Including the entire message you’re replying to in your message places an inconsiderate burden on those who will read your message — especially if the original is a long piece. They don’t know which portion of the original message you’re responding to. They may have to spend more time reading through the original message to determine the context of your response. This burden lowers the overall quality of the message and tugs the overall quality of the mailing list downward.

You’ve got to trim if you care about the quality of your messages. You’ve got to trim if you value the mailing lists you belong to. You’ve got to do your part to be a good member of these online communities you belong to because, without good members, online communities aren’t worth belonging to.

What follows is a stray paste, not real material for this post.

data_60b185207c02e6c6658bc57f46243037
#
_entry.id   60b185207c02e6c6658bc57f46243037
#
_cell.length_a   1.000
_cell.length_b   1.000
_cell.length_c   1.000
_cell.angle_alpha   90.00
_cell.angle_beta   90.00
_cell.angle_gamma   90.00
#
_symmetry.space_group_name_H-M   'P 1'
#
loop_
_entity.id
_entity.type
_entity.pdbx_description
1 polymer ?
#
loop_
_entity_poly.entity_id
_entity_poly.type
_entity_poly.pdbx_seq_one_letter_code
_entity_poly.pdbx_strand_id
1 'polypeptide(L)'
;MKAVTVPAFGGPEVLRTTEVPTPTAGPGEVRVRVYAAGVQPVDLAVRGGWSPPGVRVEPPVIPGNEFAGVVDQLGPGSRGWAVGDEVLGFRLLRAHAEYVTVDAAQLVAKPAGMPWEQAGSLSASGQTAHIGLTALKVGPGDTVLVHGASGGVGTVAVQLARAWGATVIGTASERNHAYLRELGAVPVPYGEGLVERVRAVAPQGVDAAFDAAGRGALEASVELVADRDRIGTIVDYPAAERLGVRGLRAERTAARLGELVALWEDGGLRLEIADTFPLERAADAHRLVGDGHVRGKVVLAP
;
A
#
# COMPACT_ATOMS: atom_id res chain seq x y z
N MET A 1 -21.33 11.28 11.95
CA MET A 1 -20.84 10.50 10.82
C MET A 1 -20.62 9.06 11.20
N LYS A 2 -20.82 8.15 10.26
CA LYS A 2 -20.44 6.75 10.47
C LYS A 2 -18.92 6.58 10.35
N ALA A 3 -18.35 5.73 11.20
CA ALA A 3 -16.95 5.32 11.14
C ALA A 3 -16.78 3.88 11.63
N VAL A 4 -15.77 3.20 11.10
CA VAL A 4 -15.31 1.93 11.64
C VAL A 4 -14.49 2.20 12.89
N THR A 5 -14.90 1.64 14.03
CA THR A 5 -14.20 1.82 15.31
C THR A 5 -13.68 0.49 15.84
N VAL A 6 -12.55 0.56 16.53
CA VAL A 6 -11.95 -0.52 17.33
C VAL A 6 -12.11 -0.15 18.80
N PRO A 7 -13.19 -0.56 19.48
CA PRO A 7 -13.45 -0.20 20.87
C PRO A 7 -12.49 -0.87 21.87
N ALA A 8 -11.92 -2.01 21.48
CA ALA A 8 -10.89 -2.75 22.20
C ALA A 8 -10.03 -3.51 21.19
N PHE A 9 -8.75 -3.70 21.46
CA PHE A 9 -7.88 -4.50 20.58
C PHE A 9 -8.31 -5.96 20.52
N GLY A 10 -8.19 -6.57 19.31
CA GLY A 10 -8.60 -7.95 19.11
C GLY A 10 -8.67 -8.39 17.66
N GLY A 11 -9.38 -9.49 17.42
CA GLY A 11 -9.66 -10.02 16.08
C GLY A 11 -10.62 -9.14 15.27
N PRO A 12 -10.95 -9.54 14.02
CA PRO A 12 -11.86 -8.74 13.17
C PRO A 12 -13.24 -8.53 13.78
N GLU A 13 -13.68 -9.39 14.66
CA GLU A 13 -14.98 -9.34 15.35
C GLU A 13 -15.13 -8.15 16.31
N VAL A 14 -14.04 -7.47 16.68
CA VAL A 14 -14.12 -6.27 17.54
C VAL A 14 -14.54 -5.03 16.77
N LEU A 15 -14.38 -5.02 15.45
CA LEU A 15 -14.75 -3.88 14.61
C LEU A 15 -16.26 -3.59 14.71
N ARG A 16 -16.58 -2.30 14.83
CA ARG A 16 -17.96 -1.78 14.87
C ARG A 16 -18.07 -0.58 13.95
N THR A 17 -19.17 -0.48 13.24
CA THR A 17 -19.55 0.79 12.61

It’s not unlike a lot of other things in life. You’re not required to dress up into your “Sunday best” for church meetings on Sunday. But most people do out of respect for God and others who attend. It is bothersome, even distracting, to see someone in cutoff jeans and a tank top in a Sunday service.

It is recommended that you use your turn signals to let other drivers know when you are changing lanes. You don’t have to. You can rationalize that it’s silly for you to expend the effort to toggle that wand up or down just to let other people know what your intentions are. A lot of people do it, but you can’t argue that it’s not inconsiderate.

Top posting is another perfect example. When people read discussions on a mailing list, they don’t want to try to figure out what people are talking about—they want the flow of information, from computer to brain, to be smooth, natural, and relatively effortless. Putting your responses before the content you’re responding to disrupts this natural flow. It’s distracting, bothersome, and irritating.